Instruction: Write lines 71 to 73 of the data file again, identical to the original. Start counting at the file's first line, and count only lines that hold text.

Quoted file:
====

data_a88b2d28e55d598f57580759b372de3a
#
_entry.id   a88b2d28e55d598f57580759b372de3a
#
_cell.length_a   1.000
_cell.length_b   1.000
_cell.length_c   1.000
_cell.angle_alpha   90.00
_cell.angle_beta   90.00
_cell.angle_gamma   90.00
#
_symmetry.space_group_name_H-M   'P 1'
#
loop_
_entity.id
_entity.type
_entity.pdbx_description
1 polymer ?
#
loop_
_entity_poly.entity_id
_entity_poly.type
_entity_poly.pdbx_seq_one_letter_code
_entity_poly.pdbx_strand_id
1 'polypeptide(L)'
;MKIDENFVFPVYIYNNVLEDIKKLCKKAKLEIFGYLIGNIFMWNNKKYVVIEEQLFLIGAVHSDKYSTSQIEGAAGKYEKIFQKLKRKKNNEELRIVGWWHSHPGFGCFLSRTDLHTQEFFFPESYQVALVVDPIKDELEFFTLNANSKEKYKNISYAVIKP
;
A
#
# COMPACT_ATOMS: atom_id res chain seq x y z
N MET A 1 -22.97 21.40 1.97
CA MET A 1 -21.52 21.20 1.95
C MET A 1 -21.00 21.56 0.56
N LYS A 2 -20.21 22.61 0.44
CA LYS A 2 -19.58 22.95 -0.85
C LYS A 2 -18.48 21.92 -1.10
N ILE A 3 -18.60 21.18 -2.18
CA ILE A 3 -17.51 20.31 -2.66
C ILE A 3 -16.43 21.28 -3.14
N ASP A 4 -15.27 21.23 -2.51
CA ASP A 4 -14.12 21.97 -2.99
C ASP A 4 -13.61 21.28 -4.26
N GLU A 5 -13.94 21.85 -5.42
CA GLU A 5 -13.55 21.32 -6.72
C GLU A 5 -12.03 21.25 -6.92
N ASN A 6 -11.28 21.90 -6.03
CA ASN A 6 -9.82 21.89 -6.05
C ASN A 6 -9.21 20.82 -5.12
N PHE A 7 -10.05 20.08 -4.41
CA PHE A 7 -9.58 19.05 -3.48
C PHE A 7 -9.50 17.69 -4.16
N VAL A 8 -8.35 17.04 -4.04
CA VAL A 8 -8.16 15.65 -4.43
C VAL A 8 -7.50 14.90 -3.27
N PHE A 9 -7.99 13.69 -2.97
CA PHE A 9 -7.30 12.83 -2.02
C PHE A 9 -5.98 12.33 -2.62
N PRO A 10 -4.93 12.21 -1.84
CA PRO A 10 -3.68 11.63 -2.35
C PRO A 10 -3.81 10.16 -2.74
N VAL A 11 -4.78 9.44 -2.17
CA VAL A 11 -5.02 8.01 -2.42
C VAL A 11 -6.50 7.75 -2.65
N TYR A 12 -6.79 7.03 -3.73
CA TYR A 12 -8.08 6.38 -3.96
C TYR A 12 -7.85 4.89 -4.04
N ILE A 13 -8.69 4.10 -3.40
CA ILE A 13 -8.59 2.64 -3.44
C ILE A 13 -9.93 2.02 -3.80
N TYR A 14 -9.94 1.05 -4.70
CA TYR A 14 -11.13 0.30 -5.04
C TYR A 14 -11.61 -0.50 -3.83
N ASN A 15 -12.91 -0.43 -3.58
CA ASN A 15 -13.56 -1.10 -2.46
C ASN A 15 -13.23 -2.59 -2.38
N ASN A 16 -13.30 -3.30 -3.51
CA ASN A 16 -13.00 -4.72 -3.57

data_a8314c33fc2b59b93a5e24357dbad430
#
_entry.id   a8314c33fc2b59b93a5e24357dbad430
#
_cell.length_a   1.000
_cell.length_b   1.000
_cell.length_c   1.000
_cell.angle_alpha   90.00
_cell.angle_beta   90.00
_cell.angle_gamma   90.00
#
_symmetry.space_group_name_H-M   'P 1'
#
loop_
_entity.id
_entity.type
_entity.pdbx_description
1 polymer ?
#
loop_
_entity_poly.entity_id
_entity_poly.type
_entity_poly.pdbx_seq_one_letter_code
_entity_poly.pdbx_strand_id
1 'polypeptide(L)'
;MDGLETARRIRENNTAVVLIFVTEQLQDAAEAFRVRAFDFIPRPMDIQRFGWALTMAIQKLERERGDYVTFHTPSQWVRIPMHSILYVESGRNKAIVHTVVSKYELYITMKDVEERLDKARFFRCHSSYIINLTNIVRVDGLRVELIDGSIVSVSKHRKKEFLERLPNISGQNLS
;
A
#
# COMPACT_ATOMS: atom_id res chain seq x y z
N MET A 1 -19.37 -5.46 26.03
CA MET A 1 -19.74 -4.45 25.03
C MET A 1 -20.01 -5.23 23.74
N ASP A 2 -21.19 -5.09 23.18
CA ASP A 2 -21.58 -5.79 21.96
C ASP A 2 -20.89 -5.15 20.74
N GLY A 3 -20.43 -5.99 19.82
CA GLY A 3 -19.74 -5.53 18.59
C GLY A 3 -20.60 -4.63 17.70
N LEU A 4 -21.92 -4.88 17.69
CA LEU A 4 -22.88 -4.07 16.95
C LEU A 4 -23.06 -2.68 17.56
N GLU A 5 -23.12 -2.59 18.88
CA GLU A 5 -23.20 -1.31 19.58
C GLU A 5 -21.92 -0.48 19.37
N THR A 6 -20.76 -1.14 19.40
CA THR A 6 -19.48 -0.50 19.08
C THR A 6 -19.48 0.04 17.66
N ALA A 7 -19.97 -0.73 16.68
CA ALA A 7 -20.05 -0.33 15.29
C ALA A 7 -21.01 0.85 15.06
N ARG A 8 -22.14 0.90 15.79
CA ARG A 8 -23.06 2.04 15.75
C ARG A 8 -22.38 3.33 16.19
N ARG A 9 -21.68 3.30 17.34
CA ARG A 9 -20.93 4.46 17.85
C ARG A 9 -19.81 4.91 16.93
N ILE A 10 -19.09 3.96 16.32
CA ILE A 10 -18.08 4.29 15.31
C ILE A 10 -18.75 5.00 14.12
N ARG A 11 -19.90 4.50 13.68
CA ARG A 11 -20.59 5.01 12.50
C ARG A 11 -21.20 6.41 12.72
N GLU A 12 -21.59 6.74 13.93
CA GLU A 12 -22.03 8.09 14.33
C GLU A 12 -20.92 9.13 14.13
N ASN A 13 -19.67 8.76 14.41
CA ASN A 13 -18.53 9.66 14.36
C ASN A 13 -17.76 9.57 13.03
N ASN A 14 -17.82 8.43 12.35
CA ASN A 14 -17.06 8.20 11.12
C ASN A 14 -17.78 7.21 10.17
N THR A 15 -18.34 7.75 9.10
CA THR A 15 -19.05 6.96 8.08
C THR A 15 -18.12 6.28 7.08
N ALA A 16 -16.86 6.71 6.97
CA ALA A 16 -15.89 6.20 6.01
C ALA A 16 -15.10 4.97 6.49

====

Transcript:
CA TYR A 14 -11.13 0.30 -5.04
C TYR A 14 -11.61 -0.50 -3.83
N ASN A 15 -12.91 -0.43 -3.58